There was quite a bit of sadness when arborists in Yarmouth made the difficult decision this winter to cut down the ancient elm tree known as Herbie. It started growing in 1793, so Herbie’s demise represented a tangible loss for generations of people who had come to know and love the stately old tree.

But the story has a happy ending, thanks in part to New Gloucester furniture maker Chris Becksvoort.

“I had heard they were going to take that huge tree and turn it into knickknacks,” recalled Becksvoort. “I stuck my foot in my mouth and suggested we make the wood available to all the craftsmen in Maine. The folks in Yarmouth said, ‘Good idea, go ahead.’ “

The tree came down in January, resulting in 8,000 board feet of gnarly old elm. It’s not the easiest wood in the world to work with, as anyone who has split elm for firewood knows. But it has beautiful color, and the grain lines are gorgeous.

Becksvoort distributed the wood to 60 or so woodworkers from around Maine. The result of their efforts will be the subject of an exhibition later this fall, but we’ll get a small preview this week.

Becksvoort took a piece of Herbie and made an elegant adjustable music stand. The stand will be debuted at the Maine Festival of American Music: Its Roots and Traditions at the Shaker Meeting House in New Gloucester, hosted by the Portland String Quartet.

The stand will be featured at the festival’s closing concert on Saturday, along with handcrafted music stands made in wood by other outstanding Maine craftsmen, Robert Cariddi and John Stass.

Julia Adams, the quartet’s violist, said Saturday’s program will be a bit unusual in that the musicians will make time for the craftsmen to discuss their relationships to music, and the relationship between craft and music.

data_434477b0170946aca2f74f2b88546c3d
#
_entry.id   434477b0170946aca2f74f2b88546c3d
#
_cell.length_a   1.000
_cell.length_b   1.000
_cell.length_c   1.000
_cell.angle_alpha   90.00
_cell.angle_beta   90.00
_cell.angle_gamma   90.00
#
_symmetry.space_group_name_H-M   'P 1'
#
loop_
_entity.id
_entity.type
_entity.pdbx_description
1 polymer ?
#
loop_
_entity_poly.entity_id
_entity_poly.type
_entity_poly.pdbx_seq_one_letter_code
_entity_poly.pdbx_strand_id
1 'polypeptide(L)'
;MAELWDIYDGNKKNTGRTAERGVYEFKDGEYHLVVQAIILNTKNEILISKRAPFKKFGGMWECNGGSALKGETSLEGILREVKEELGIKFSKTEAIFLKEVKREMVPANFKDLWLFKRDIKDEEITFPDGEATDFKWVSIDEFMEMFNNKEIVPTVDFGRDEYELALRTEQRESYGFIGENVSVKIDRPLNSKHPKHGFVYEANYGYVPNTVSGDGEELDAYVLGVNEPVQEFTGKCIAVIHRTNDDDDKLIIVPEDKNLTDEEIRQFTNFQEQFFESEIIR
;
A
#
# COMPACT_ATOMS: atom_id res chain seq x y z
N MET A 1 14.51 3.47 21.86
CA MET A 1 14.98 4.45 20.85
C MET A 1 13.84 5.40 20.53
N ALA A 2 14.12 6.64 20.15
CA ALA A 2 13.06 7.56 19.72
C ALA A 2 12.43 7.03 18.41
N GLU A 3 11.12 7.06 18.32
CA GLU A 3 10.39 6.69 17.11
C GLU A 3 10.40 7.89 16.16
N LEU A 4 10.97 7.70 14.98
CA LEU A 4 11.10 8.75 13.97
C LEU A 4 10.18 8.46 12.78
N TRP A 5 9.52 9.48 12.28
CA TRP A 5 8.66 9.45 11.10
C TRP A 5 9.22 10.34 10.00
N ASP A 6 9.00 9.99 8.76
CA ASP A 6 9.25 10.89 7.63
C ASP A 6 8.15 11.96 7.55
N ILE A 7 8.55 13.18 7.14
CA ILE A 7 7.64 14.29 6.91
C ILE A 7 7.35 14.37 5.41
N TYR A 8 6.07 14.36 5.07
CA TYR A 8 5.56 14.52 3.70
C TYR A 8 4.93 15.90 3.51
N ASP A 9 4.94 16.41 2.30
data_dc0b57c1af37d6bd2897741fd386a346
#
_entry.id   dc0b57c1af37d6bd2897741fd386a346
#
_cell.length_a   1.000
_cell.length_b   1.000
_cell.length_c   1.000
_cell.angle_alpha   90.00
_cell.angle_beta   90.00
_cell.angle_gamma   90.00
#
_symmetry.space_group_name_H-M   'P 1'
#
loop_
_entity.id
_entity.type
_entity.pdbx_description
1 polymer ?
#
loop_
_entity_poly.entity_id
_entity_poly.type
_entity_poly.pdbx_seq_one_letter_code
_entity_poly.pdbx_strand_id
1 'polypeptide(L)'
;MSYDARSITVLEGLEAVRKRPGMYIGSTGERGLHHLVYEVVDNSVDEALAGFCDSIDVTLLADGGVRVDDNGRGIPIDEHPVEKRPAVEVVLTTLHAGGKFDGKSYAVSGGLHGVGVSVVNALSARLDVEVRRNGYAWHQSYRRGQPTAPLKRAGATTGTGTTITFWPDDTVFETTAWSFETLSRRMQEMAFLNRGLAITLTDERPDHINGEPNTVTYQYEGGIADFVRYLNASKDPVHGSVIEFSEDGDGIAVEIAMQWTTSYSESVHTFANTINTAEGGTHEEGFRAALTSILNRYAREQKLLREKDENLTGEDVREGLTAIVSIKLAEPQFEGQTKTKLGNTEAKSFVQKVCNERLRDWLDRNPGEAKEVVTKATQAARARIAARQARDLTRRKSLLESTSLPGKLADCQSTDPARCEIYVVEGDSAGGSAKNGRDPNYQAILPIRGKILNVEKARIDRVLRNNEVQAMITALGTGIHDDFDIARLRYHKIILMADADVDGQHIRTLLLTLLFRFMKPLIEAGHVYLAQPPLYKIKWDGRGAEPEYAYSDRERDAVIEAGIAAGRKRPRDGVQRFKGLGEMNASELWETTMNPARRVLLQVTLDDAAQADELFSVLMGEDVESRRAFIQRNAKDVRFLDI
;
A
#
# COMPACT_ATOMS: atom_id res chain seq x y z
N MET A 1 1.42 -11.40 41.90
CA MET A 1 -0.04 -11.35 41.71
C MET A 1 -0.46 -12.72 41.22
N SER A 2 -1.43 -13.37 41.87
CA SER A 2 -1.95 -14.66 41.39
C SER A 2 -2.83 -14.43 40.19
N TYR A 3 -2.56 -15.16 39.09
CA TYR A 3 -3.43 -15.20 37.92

A solo work for viola and piano by Ernest Bloch will feature the premiere of the Herbie stand. This will be followed by a duet movement by Mozart for violin and viola, using a double-stand of cherry made by Cariddi. To close the first half of the program, the quartet will play a movement from a Dvorak trio for two violins and viola using a tall stand from each of the three makers.

Becksvoort inscribed the horizontal slats of his stand like this:


“New England’s Largest Elm


Perhaps the most interesting fact about the Herbie stand is that the tree’s initial year, 1793, coincides with the establishment of the Sabathday Lake Shaker Community and plans for the construction of the 1794 Meeting House, where Saturday’s concert will take place.

It’s almost as if it were meant to be, Adams said.

“It’s just amazing, the coincidence. It’s just fabulous,” she said.

Staff Writer Bob Keyes can be contacted at 791-6457 or at:

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